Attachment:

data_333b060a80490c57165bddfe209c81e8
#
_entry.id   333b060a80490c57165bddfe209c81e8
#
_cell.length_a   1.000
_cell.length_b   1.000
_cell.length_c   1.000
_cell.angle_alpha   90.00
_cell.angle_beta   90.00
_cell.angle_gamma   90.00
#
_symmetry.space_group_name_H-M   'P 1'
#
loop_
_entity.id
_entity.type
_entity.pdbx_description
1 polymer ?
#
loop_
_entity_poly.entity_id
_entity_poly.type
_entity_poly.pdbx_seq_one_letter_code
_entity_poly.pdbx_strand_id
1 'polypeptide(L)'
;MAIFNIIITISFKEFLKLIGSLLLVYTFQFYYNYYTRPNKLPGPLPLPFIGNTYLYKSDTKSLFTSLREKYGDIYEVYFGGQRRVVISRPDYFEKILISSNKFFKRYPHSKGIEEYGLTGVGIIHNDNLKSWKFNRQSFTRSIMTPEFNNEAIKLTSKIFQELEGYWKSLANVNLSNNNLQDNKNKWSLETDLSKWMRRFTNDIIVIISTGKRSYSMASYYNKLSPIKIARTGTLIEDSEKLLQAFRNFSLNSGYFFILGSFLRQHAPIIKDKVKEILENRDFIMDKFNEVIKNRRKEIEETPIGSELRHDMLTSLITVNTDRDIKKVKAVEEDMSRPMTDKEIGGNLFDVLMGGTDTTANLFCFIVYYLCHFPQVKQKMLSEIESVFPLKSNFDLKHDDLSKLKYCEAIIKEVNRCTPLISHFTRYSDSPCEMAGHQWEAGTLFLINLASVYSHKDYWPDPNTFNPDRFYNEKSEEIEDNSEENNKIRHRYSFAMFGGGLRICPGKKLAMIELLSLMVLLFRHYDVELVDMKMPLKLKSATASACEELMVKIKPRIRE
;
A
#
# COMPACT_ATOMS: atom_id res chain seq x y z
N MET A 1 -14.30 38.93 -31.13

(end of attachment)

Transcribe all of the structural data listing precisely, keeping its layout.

data_333b060a80490c57165bddfe209c81e8
#
_entry.id   333b060a80490c57165bddfe209c81e8
#
_cell.length_a   1.000
_cell.length_b   1.000
_cell.length_c   1.000
_cell.angle_alpha   90.00
_cell.angle_beta   90.00
_cell.angle_gamma   90.00
#
_symmetry.space_group_name_H-M   'P 1'
#
loop_
_entity.id
_entity.type
_entity.pdbx_description
1 polymer ?
#
loop_
_entity_poly.entity_id
_entity_poly.type
_entity_poly.pdbx_seq_one_letter_code
_entity_poly.pdbx_strand_id
1 'polypeptide(L)'
;MAIFNIIITISFKEFLKLIGSLLLVYTFQFYYNYYTRPNKLPGPLPLPFIGNTYLYKSDTKSLFTSLREKYGDIYEVYFGGQRRVVISRPDYFEKILISSNKFFKRYPHSKGIEEYGLTGVGIIHNDNLKSWKFNRQSFTRSIMTPEFNNEAIKLTSKIFQELEGYWKSLANVNLSNNNLQDNKNKWSLETDLSKWMRRFTNDIIVIISTGKRSYSMASYYNKLSPIKIARTGTLIEDSEKLLQAFRNFSLNSGYFFILGSFLRQHAPIIKDKVKEILENRDFIMDKFNEVIKNRRKEIEETPIGSELRHDMLTSLITVNTDRDIKKVKAVEEDMSRPMTDKEIGGNLFDVLMGGTDTTANLFCFIVYYLCHFPQVKQKMLSEIESVFPLKSNFDLKHDDLSKLKYCEAIIKEVNRCTPLISHFTRYSDSPCEMAGHQWEAGTLFLINLASVYSHKDYWPDPNTFNPDRFYNEKSEEIEDNSEENNKIRHRYSFAMFGGGLRICPGKKLAMIELLSLMVLLFRHYDVELVDMKMPLKLKSATASACEELMVKIKPRIRE
;
A
#
# COMPACT_ATOMS: atom_id res chain seq x y z
N MET A 1 -14.30 38.93 -31.13